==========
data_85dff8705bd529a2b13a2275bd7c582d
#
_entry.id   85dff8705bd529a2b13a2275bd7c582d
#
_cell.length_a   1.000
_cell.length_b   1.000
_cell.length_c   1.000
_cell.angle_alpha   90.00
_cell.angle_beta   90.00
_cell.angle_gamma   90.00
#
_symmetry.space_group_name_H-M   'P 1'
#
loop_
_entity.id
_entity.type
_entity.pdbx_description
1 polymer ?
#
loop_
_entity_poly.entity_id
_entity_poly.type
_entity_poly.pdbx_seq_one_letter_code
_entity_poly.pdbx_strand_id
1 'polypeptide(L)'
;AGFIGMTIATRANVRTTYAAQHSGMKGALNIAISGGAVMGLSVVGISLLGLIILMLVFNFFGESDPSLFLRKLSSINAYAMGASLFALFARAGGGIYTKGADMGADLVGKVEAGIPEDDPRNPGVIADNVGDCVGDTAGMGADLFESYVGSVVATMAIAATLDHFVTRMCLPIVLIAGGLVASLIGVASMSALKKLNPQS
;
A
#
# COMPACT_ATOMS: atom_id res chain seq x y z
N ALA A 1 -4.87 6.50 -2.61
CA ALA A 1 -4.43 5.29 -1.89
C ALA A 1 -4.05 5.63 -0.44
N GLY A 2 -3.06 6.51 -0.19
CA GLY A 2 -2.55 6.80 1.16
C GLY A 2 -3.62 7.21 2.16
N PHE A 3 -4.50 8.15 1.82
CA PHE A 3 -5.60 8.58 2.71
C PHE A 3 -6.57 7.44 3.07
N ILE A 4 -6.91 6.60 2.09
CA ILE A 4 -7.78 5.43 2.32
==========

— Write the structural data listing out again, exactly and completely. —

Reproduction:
data_85dff8705bd529a2b13a2275bd7c582d
#
_entry.id   85dff8705bd529a2b13a2275bd7c582d
#
_cell.length_a   1.000
_cell.length_b   1.000
_cell.length_c   1.000
_cell.angle_alpha   90.00
_cell.angle_beta   90.00
_cell.angle_gamma   90.00
#
_symmetry.space_group_name_H-M   'P 1'
#
loop_
_entity.id
_entity.type
_entity.pdbx_description
1 polymer ?
#
loop_
_entity_poly.entity_id
_entity_poly.type
_entity_poly.pdbx_seq_one_letter_code
_entity_poly.pdbx_strand_id
1 'polypeptide(L)'
;AGFIGMTIATRANVRTTYAAQHSGMKGALNIAISGGAVMGLSVVGISLLGLIILMLVFNFFGESDPSLFLRKLSSINAYAMGASLFALFARAGGGIYTKGADMGADLVGKVEAGIPEDDPRNPGVIADNVGDCVGDTAGMGADLFESYVGSVVATMAIAATLDHFVTRMCLPIVLIAGGLVASLIGVASMSALKKLNPQS
;
A
#
# COMPACT_ATOMS: atom_id res chain seq x y z
N ALA A 1 -4.87 6.50 -2.61
CA ALA A 1 -4.43 5.29 -1.89
C ALA A 1 -4.05 5.63 -0.44
N GLY A 2 -3.06 6.51 -0.19
CA GLY A 2 -2.55 6.80 1.16
C GLY A 2 -3.62 7.21 2.16
N PHE A 3 -4.50 8.15 1.82
CA PHE A 3 -5.60 8.58 2.71
C PHE A 3 -6.57 7.44 3.07
N ILE A 4 -6.91 6.60 2.09
CA ILE A 4 -7.78 5.43 2.32